HEIRS SUE TO HALT TWAIN 'WHO-DUN-IT'
Supreme Court Justice Aron Steuer reserved decision yesterday in a suit brought by trustees of the will of Samuel L. Clemens, better known as Mark Twain, to restrain the publication of a detective story written by the author in 1876 on the ground that it would injure his "fame and reputation."
The suit named as defendants Lew D. Feldman, 45 East Fifty-first Street, owner of a manuscript and rare book business, and Allan Hyman, 535 Fifth Avenue, who said they purchased the manuscript for $1,250 at an auction here on Jan. 8, 1945.
Mr. Feldman described himself as an authority on Mark Twain and detective stories. He said the manuscript was an important step in the development of the American detective novel, following as it did the work of Edgar Allan Poe and preceding the publication in 1878 of "The Leavenworth Case" by Anna Katharine Green.
Thomas G. Chamberlain, an attorney and trustee of the estate, testified that on Feb. 21 Mr. Feldman had expressed the belief that the manuscript "was the first detective story ever written in America" and that he wished permission to publish a fine edition that would sell for $10 to $15.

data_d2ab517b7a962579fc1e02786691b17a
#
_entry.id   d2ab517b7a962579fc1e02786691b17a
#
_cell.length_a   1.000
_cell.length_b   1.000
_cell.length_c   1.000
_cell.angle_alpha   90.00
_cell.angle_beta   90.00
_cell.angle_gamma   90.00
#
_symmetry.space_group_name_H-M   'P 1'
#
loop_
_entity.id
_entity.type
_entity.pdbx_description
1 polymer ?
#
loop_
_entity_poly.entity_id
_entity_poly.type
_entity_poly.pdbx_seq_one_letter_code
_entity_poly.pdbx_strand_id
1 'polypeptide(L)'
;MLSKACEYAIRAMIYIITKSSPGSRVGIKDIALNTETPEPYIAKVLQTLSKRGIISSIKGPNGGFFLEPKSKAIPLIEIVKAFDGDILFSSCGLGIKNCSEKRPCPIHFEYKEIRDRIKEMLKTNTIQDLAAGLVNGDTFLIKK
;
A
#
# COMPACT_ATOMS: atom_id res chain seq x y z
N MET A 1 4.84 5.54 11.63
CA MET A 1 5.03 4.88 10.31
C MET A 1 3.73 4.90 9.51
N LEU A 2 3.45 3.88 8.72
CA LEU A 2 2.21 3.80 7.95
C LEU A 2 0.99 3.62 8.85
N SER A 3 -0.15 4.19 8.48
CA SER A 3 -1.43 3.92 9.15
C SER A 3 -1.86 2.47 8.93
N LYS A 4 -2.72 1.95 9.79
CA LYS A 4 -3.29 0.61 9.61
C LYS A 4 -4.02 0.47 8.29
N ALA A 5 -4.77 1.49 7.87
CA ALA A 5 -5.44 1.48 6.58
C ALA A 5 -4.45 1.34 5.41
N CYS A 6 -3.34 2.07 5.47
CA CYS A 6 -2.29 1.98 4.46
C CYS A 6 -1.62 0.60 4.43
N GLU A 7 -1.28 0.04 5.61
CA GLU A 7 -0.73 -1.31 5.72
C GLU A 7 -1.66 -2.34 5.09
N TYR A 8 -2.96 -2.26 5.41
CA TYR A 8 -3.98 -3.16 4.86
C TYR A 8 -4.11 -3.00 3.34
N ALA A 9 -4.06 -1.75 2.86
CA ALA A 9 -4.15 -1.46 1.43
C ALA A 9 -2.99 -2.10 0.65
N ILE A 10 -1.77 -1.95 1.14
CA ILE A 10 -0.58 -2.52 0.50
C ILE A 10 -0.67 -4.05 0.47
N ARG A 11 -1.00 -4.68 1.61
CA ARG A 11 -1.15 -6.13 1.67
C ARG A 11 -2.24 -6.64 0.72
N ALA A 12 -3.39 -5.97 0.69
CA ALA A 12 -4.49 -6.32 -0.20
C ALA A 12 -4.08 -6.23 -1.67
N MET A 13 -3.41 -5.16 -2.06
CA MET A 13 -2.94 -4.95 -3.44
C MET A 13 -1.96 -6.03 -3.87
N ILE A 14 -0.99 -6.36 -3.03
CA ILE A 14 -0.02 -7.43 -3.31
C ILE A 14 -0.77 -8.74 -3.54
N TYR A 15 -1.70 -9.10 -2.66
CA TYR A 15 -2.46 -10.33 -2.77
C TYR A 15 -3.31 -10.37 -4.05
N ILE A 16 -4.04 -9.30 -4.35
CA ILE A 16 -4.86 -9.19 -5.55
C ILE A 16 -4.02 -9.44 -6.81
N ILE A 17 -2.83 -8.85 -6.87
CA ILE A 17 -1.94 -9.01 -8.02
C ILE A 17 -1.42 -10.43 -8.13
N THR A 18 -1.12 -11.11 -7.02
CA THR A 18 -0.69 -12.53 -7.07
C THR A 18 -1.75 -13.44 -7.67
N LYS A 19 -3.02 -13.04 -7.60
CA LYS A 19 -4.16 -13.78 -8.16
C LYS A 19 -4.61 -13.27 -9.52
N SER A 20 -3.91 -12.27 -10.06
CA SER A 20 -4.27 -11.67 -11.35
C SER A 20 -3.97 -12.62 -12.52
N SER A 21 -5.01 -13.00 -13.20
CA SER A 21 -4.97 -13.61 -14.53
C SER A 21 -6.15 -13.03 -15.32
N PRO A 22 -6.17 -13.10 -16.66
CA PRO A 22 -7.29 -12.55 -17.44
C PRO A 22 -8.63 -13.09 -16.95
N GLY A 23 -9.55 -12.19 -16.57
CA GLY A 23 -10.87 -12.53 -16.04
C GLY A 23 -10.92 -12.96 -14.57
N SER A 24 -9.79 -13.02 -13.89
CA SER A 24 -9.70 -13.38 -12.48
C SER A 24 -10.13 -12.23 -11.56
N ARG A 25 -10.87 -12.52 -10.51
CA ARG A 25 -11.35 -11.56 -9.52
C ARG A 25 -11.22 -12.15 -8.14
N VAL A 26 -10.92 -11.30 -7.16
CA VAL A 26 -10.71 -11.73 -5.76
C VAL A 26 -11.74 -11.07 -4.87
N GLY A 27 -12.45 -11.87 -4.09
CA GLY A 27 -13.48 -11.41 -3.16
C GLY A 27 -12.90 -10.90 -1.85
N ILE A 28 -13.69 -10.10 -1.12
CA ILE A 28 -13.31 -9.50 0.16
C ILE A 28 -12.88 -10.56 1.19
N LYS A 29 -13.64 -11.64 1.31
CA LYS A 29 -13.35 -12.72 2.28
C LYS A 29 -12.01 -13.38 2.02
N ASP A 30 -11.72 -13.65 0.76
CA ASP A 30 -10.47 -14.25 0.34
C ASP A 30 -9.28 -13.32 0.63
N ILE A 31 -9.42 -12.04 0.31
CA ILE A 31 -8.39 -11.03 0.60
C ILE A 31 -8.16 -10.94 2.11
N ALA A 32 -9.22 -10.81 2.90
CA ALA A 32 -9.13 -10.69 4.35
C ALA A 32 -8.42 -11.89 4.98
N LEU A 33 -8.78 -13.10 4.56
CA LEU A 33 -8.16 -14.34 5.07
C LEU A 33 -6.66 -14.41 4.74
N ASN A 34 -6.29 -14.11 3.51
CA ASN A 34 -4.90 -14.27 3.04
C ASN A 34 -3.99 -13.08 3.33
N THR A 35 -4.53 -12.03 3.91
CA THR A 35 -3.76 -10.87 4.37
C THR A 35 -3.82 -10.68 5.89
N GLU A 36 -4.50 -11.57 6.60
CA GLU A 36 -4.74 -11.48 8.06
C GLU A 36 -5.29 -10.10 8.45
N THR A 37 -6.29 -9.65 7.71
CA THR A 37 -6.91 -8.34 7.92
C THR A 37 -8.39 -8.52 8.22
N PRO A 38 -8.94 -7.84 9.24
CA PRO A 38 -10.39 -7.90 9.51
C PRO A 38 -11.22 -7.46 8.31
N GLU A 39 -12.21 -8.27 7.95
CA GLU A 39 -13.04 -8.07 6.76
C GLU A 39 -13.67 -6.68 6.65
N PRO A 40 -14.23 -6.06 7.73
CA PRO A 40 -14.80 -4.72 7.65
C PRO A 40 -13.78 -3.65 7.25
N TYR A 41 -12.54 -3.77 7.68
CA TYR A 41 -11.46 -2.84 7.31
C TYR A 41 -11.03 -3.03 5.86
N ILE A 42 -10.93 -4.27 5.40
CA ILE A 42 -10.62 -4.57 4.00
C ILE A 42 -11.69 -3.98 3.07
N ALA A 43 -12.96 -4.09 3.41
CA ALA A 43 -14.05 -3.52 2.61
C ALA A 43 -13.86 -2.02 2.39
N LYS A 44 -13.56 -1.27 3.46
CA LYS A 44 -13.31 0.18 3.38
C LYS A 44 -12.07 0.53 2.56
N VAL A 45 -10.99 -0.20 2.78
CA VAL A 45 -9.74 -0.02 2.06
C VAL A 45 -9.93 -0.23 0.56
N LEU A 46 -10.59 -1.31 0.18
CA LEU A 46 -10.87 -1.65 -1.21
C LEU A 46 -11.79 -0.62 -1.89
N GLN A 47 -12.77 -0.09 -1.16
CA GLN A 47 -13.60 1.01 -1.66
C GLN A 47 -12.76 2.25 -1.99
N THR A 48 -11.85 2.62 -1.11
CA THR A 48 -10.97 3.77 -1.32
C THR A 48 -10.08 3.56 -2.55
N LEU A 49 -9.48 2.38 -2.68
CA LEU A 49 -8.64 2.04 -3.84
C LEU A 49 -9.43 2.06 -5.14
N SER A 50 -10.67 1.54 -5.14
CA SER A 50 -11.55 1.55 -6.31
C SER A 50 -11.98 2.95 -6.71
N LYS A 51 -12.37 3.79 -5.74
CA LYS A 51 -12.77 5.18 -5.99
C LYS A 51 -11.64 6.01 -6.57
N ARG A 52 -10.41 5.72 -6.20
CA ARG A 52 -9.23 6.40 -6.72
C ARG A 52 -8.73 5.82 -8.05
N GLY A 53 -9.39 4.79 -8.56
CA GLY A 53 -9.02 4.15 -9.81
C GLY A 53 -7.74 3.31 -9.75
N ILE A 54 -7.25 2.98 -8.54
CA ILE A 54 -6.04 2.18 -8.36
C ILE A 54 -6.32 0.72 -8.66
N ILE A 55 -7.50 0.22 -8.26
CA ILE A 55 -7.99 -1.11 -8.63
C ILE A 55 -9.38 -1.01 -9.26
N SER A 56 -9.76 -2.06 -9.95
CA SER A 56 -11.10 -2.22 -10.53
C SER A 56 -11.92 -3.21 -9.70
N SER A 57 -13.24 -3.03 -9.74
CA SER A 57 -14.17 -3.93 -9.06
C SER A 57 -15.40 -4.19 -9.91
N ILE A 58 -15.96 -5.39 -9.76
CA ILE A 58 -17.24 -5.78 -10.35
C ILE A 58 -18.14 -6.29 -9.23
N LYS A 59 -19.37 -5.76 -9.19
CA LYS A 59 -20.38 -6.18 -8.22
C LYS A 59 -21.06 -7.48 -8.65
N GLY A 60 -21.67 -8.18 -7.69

Mr. Feldman said later that sixteen copies of the volume had been printed to obtain the copyright and that if the Mark Twain trustees were unsuccessful in the suit, the defendants intended to publish the work.
The trustees charge that the work was published without their knowledge or authority and against their wishes as well as in violation of their "literary rights" in the manuscript and assert that continued publication would injure their property rights and the name and reputation of the author. They ask that all printed copies be surrendered to them. They also ask for an accounting of each sale as well as damages.
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